Before the sentence was handed down, Jacobson asked for “forgiveness” and said he had “helped a great deal” of other patients.
“I was totally unaware of the anger, anguish and hate I have caused—until these proceedings,” he said.
Dr. Donald Cline
For decades, Dr. Donald Cline, an Indianapolis-area fertility specialist, helped families achieve successful pregnancies—but what his patients didn’t know was that Cline was often using his own sperm to impregnate his patients and would even end up treating his own child years later.
Cline worked with countless families during the 1970s and ‘80s to help their dreams of having a family come to fruition.
Like Jacobson, Cline often told the women he was using an anonymous donor, or in some cases claimed to be using their husband’s sperm for the insemination, according to The New York Times.
Madiera told Oxygen.com that Cline is now believed to have fathered 76 children while serving as a doctor.
As the allegations came to light, those impacted by the dishonest practices were left grappling with their new realities.
“It’s definitely emotional on a lot of different levels, seeing how upset it makes my mom, some of the things that go around in my head, like ‘Am I the way I am in some respect because he is who he is?’ It plays mind games with you,” Matt White told The Times after discovering Cline was his father. “There’s times I get really angry. I am confused. Like, why?”
Alison Farber Kramer told local station WTHR she didn’t discover Cline was her biological father until the allegations against him started to surface in the national media.
Her parents had been family friends with Cline for years when her mother struggled to conceive and sought help from him. Kramer’s mother eventually gave birth to her and her twin sister—believing the conception had been made possible by a donation from a medical student working in Cline’s office at the time.
When Kramer struggled with her own fertility issues years later, she began seeing Cline, never realizing her own genetic link to him until she did an at-home genetic test.
“It’s just been very hard to deal with, hard to accept. It’s hard to wrap my head around,” an emotional Kramer told the outlet.
Cline later admitted giving his sperm to some of his patients and agreed to plead guilty to two felony obstruction of justice charges for initially lying to state investigators about his actions. He was given a 365-day jail sentence that was suspended. After his conviction, he also surrendered his medical license and is barred by the state medical board from ever getting a license again, The New York Times reported.
Canadian fertility doctor Norman Barwin has been accused of not only using his own sperm to impregnate his patients—but using the wrong sperm that didn’t match the intended donor in multiple other cases.
As of June 2020, a proposed class-action lawsuit against the disgraced doctor included 16 claimants who were Barwin’s biological children and another 75 people who said they were conceived with a sperm donor that did not match the intended donor, according to the Ottawa Citizen. In some of those instances, the women believed they had conceived with their husband’s sperm. In other cases, the women thought they had conceived with an anonymous donor but it did not match the donor they thought they were using.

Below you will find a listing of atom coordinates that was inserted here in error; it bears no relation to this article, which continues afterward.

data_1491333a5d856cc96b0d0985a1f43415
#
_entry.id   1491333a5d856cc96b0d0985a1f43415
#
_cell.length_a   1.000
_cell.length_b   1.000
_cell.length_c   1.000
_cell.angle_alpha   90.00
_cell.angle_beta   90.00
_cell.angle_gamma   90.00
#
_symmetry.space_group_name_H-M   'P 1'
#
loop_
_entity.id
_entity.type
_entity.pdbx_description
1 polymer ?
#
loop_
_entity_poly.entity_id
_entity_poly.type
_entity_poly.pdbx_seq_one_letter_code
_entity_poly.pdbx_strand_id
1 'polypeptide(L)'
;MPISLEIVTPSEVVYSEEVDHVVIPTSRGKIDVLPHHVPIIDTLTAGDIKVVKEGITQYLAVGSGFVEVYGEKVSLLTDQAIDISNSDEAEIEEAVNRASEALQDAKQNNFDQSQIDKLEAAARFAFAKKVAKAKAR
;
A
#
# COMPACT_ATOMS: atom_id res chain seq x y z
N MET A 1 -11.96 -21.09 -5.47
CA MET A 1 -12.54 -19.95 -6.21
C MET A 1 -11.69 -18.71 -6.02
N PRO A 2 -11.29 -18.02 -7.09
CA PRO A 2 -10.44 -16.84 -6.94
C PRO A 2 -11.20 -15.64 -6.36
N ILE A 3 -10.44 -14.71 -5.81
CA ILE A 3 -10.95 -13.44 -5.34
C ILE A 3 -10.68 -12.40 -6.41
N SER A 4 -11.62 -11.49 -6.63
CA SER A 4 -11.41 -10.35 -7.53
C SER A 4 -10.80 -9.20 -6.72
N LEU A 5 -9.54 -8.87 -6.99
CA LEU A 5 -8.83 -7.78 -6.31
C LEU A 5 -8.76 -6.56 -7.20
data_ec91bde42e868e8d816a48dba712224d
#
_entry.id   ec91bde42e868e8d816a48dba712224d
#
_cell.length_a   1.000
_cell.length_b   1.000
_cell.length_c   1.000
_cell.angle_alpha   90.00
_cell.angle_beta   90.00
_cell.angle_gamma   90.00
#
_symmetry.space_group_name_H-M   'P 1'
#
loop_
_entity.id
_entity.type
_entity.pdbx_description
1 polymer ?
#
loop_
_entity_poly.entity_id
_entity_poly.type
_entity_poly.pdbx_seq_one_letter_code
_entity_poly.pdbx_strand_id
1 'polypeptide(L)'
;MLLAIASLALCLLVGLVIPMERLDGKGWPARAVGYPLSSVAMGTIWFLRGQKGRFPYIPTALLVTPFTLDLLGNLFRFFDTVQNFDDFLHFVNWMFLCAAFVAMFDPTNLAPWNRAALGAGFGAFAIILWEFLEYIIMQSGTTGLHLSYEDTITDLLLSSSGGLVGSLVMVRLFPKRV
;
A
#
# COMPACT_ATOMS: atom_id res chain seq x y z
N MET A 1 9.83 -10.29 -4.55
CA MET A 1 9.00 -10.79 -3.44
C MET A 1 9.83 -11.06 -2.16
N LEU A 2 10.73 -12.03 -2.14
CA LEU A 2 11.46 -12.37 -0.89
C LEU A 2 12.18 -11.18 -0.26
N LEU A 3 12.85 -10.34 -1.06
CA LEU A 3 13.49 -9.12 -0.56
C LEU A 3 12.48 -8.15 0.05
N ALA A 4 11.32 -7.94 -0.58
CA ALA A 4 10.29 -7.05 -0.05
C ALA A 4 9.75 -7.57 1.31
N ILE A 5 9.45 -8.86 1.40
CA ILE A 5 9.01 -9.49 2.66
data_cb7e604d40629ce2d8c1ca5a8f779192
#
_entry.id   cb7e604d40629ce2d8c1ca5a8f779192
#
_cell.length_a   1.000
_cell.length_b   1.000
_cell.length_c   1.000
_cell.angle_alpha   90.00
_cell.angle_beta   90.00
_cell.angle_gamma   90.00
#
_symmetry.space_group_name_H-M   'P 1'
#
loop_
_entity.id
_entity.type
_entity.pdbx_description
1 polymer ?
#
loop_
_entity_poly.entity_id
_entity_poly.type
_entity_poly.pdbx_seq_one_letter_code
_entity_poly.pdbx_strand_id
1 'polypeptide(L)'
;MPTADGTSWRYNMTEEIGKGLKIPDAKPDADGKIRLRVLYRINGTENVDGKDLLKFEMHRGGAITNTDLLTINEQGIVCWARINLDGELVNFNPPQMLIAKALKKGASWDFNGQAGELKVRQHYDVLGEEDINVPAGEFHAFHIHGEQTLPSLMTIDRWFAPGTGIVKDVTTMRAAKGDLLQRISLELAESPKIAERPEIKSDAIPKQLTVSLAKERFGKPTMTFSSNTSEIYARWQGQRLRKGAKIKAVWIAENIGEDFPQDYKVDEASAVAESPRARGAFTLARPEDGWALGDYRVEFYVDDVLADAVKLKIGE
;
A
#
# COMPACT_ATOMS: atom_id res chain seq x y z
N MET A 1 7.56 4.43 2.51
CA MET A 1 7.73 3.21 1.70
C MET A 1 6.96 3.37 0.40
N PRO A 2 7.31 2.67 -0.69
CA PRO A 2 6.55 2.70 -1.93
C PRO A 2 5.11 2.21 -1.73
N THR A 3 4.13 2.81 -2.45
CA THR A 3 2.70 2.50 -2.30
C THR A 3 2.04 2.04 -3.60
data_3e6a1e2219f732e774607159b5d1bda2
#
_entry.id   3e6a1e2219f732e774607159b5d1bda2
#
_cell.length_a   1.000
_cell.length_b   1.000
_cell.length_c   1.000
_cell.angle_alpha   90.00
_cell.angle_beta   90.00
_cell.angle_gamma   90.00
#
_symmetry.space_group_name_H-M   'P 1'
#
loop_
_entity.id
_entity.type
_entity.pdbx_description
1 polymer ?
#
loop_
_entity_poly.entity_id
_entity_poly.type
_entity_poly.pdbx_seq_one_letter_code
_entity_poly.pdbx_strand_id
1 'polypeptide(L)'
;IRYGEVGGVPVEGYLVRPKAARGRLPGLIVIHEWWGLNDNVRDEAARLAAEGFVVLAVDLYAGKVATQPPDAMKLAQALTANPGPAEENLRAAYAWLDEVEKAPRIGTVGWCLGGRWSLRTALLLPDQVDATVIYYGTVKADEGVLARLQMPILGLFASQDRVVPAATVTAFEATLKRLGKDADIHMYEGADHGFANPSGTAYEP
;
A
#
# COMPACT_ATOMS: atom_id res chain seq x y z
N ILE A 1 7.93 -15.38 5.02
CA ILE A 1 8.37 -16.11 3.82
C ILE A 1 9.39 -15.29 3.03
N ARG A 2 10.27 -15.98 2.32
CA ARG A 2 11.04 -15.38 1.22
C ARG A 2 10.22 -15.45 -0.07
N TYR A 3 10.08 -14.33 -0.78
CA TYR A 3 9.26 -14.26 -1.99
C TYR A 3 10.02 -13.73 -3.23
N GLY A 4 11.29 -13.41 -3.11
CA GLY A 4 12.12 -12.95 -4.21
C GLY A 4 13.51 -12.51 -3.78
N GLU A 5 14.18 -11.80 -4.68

Rebecca Dixon testified before a discipline committee of the College of Physicians and Surgeons of Ontario that she was shocked to discover the man who had raised her was not her biological father, The Canadian Press reported in 2019. She discovered the deception after she was diagnosed with celiac disease, a hereditary condition that neither of her parents had. A DNA test ultimately revealed that Barwin was actually her father.
“In that moment, my life changed forever,” she said, adding that the discovery made her feel “contaminated” and ashamed.
Another woman, identified as Patient M, testified that she was horrified to discover her teenage daughter was conceived using an unknown sperm donor rather than her husband’s sperm as the family had believed.
“I still felt so violated. I felt dirty, almost as if I’d been raped,” the woman said, according to the outlet.
She testified that the discovery had been even more shocking because Barwin had shown her the vial of sperm with her husband’s name on it before the insemination.
The discipline committee revoked Barwin’s medical license and fined him $10,730. The following year, it was revealed that Barwin’s clinic had repeatedly violated federal regulations designed to maintain the safety of donor eggs and sperm, yet was allowed to continue to practice for more than a decade, CBC News reported.
Health Canada inspection records found that as early as 1999, Barwin’s clinic was ordered to quarantine all of its donated sperm after the clinic was unable to provide the necessary paperwork required by law, including documentation about whether the sperm had met safety requirements for diseases like HIV and chlamydia. Yet, the clinic still received a “compliant” finding that year. The CBC was never able to find any records indicating whether the clinic followed the order, and in the years to follow the clinic faced similar allegations.